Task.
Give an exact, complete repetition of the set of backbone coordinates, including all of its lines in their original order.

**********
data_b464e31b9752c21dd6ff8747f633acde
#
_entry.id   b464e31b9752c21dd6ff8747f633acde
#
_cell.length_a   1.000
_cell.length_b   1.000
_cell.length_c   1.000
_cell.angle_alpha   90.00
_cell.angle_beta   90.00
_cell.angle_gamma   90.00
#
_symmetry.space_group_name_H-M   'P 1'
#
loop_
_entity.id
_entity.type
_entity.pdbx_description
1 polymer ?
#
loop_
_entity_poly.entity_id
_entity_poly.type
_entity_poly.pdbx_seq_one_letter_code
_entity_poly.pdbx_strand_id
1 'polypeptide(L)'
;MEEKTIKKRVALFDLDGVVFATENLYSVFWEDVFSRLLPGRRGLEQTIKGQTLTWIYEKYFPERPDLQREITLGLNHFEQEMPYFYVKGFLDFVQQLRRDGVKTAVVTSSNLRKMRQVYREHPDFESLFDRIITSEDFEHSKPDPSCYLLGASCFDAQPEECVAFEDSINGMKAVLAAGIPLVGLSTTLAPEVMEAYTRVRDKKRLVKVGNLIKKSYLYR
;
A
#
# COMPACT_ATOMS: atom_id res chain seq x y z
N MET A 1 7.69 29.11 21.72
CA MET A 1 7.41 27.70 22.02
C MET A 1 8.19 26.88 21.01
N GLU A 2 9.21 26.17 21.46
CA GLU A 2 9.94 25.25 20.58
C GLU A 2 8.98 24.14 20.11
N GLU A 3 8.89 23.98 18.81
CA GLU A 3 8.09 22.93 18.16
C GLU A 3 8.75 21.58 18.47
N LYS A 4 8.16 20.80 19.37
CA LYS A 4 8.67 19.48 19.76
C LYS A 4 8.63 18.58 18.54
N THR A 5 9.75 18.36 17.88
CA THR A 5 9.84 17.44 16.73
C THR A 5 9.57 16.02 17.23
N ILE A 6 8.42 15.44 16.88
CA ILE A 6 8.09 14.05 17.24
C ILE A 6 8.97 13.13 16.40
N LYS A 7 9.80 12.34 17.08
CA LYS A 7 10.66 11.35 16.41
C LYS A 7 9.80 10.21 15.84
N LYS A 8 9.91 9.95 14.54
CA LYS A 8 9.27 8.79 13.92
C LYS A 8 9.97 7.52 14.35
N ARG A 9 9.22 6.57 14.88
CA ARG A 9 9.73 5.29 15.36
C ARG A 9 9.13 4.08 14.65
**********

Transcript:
data_b464e31b9752c21dd6ff8747f633acde
#
_entry.id   b464e31b9752c21dd6ff8747f633acde
#
_cell.length_a   1.000
_cell.length_b   1.000
_cell.length_c   1.000
_cell.angle_alpha   90.00
_cell.angle_beta   90.00
_cell.angle_gamma   90.00
#
_symmetry.space_group_name_H-M   'P 1'
#
loop_
_entity.id
_entity.type
_entity.pdbx_description
1 polymer ?
#
loop_
_entity_poly.entity_id
_entity_poly.type
_entity_poly.pdbx_seq_one_letter_code
_entity_poly.pdbx_strand_id
1 'polypeptide(L)'
;MEEKTIKKRVALFDLDGVVFATENLYSVFWEDVFSRLLPGRRGLEQTIKGQTLTWIYEKYFPERPDLQREITLGLNHFEQEMPYFYVKGFLDFVQQLRRDGVKTAVVTSSNLRKMRQVYREHPDFESLFDRIITSEDFEHSKPDPSCYLLGASCFDAQPEECVAFEDSINGMKAVLAAGIPLVGLSTTLAPEVMEAYTRVRDKKRLVKVGNLIKKSYLYR
;
A
#
# COMPACT_ATOMS: atom_id res chain seq x y z
N MET A 1 7.69 29.11 21.72
CA MET A 1 7.41 27.70 22.02
C MET A 1 8.19 26.88 21.01
N GLU A 2 9.21 26.17 21.46
CA GLU A 2 9.94 25.25 20.58
C GLU A 2 8.98 24.14 20.11
N GLU A 3 8.89 23.98 18.81
CA GLU A 3 8.09 22.93 18.16
C GLU A 3 8.75 21.58 18.47
N LYS A 4 8.16 20.80 19.37
CA LYS A 4 8.67 19.48 19.76
C LYS A 4 8.63 18.58 18.54
N THR A 5 9.75 18.36 17.88
CA THR A 5 9.84 17.44 16.73
C THR A 5 9.57 16.02 17.23
N ILE A 6 8.42 15.44 16.88
CA ILE A 6 8.09 14.05 17.24
C ILE A 6 8.97 13.13 16.40
N LYS A 7 9.80 12.34 17.08
CA LYS A 7 10.66 11.35 16.41
C LYS A 7 9.80 10.21 15.84
N LYS A 8 9.91 9.95 14.54
CA LYS A 8 9.27 8.79 13.92
C LYS A 8 9.97 7.52 14.35
N ARG A 9 9.22 6.57 14.88
CA ARG A 9 9.73 5.29 15.36
C ARG A 9 9.13 4.08 14.65